A Beginner’s Guide To Addiction

What is addiction?

Addiction is defined as a chronic and relapsing disorder characterised by compulsive engagement in rewarding action despite adverse and harmful consequences and long-lasting changes in the brain. It is classed as a medical illness caused by repeated behaviour expecting of a different outcome. 

How do I know if I am an addict?

There is a moment when an individual recognises or acknowledges that there is a problem with their actions and behaviour.  This may be from their own recognition of things not being right or by a family member or friend telling them that they are changing, and their behaviour has become a source of concern.  It is at that very point that we start to make excuses for our behaviour or find a traumatic life experience as being the reason as to why we have changed.  The denial that there is a problem stems from that point.

Who can get addicted?

The addictive process does not happen overnight and the point that the addictive behaviour and thinking starts to become destructive is different for everyone and can affect all ages.  There are no barriers to addiction for age, sex, religion, good or bad childhoods, or type of employment, for example. At The Haynes Clinic we have seen a vast variety of addicts from all walks of life.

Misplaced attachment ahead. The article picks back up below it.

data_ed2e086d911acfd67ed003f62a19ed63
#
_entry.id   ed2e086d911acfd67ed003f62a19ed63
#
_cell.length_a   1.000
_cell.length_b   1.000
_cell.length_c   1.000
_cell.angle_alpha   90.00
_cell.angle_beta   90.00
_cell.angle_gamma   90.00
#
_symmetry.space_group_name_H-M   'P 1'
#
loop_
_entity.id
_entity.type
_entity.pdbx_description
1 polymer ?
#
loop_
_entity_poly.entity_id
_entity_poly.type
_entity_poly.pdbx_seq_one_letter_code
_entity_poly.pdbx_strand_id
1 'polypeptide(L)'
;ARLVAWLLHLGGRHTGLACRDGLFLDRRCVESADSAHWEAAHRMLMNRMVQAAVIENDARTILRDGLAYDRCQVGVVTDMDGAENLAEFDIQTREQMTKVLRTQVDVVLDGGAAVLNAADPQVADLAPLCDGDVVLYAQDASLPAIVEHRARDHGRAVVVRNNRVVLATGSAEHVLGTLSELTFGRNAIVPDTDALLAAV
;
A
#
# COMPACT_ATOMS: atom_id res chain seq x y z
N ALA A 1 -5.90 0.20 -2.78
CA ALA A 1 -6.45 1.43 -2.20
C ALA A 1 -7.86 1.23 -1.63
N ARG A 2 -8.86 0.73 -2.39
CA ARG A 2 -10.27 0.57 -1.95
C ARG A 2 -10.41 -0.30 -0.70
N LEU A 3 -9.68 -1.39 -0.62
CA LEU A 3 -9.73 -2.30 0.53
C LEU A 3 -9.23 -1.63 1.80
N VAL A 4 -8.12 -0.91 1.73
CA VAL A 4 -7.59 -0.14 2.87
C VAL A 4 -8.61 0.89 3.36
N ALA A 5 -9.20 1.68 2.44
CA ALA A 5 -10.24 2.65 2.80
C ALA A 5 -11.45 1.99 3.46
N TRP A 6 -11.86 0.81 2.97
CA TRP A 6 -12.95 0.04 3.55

multiple addictions

How does addiction affect the brain?

Addiction is now seen as a brain disease. By using drugs and by behaving in certain ways, the biochemistry and anatomy of neurons change and the way the brain works also changes. Basically, there is an initial “reward,” whereby the act of taking alcohol or drugs has a profound effect on how we feel.  Initially, that effect will be positive and it is only over a period of time that that positive will turn into a destructive negative. Chemicals called neurotransmitters pass messages from one neuron to another.  Dopamine is about the most common of these neurotransmitters. Dopamine is known as the main neurotransmitter in the “reward pathway”. Addictive drugs and alcohol all share one characteristic and that is that they will initially increase the level of Dopamine in our system above normal levels.  This applies to the full range of addictive drugs including heroin, cocaine, amphetamines and party drugs like Ecstasy.